There is a reason why I am even wondering if readers know who Melody is.
Only a few years ago, I heard her being interviewed on the radio. Of course, there were lots of delightful stories about her time on the show "F Troop", a 1960s comedy about the military in the old West.
Then she started talking about her trips that she made to war zones like Vietnam, and then also like Afghanistan and Iraq. Very interesting indeed. It seems that these days young soldiers, something like early twentysomethings, do know who she is, and what F Troop was, and all that, and these soldiers were terribly excited to meet her, and to have their picture taken with her. She was a terrific supporter of the U.S. troops.
What are young men and women doing watching a show that is fifty years old? Same thing I did -- taking in the culture of my country of a half century before my time. Becoming educated on the history of the society in which I found myself.
And there she was, investing in her 21st Century fans and the U.S.
Salutes are appropriate.
And I think sixty-six is too young, but I guess the decision wasn't up to me.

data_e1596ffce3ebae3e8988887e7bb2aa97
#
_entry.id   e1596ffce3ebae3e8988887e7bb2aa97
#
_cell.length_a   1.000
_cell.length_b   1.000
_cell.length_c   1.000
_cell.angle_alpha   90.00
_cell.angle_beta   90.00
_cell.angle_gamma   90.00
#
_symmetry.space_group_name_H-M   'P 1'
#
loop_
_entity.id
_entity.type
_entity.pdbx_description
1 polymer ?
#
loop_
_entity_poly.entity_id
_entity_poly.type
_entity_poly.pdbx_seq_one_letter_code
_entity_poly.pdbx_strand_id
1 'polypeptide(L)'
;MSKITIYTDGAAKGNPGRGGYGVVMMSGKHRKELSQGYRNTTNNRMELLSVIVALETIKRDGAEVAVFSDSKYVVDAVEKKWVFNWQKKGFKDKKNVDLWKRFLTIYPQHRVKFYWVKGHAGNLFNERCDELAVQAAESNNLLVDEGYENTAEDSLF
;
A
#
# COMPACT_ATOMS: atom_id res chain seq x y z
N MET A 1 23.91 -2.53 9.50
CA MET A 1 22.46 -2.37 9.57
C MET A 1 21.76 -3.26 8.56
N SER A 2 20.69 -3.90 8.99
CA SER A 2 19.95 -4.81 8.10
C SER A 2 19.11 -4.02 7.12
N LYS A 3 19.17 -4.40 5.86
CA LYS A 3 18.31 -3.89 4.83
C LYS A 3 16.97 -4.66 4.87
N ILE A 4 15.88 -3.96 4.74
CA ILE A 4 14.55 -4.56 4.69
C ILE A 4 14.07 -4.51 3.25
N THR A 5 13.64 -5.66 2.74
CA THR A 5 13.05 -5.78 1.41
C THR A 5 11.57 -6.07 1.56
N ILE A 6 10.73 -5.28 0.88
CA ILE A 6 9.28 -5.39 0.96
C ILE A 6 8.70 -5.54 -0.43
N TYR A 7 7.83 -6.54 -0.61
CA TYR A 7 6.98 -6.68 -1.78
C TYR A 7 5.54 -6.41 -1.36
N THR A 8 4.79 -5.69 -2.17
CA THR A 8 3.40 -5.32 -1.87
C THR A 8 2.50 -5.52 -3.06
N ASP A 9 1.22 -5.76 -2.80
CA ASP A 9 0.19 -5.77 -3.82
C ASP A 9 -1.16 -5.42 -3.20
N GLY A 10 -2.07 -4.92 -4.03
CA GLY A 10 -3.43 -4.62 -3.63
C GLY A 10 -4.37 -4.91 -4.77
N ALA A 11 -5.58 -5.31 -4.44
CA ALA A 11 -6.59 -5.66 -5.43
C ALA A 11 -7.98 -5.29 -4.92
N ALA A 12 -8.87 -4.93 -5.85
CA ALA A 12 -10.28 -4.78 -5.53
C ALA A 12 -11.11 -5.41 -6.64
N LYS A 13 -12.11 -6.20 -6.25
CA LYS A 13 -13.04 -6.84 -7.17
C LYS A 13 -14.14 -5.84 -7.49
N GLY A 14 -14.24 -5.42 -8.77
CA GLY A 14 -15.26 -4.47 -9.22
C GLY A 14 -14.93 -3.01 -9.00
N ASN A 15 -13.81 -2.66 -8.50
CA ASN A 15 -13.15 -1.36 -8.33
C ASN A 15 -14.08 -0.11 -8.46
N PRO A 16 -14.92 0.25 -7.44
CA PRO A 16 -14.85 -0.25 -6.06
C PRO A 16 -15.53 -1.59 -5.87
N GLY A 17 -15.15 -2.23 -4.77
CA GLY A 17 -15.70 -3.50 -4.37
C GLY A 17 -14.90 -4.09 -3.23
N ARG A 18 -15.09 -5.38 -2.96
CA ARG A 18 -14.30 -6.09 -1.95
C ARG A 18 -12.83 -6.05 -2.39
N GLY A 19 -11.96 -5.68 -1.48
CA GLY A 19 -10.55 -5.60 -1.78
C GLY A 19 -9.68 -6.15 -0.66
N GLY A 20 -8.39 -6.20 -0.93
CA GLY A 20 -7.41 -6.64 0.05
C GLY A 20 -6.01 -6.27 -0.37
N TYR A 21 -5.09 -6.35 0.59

Oh yeah. Regarding the audition for the TV show, she was underage when she did that, but her mother wanted her to try. Surprise!, she was hired, and her mother said not to tell them until the job was nailed down. The producers adjusted to the news: originally, the Captain was supposed to be interested in the young woman to provide a love interest. But if she was underage ... too much like a "dirty old man". So they rearranged things so that she would pursue him, and he would be hard to get out of shyness, in a comic way. At least for the first season, until she turned of age.
I remember that, her being terribly forward. It made the Captain kind of a nerd-ish geek that he kept his hands off her. And it was strange when, about the last season, he began responding to her advances.
These are instances of something I find interesting -- fiction being shaped by the reality behind the scenes. The actress was underaged, so the character was changed, and something new was brought to television, and at an appropriate time in the Women's Movement when strong female characters were welcome.
(I see also on The Wordsmith's page that Yvonne Craig has passed on as well. The world is a little less happy with her gone, too.)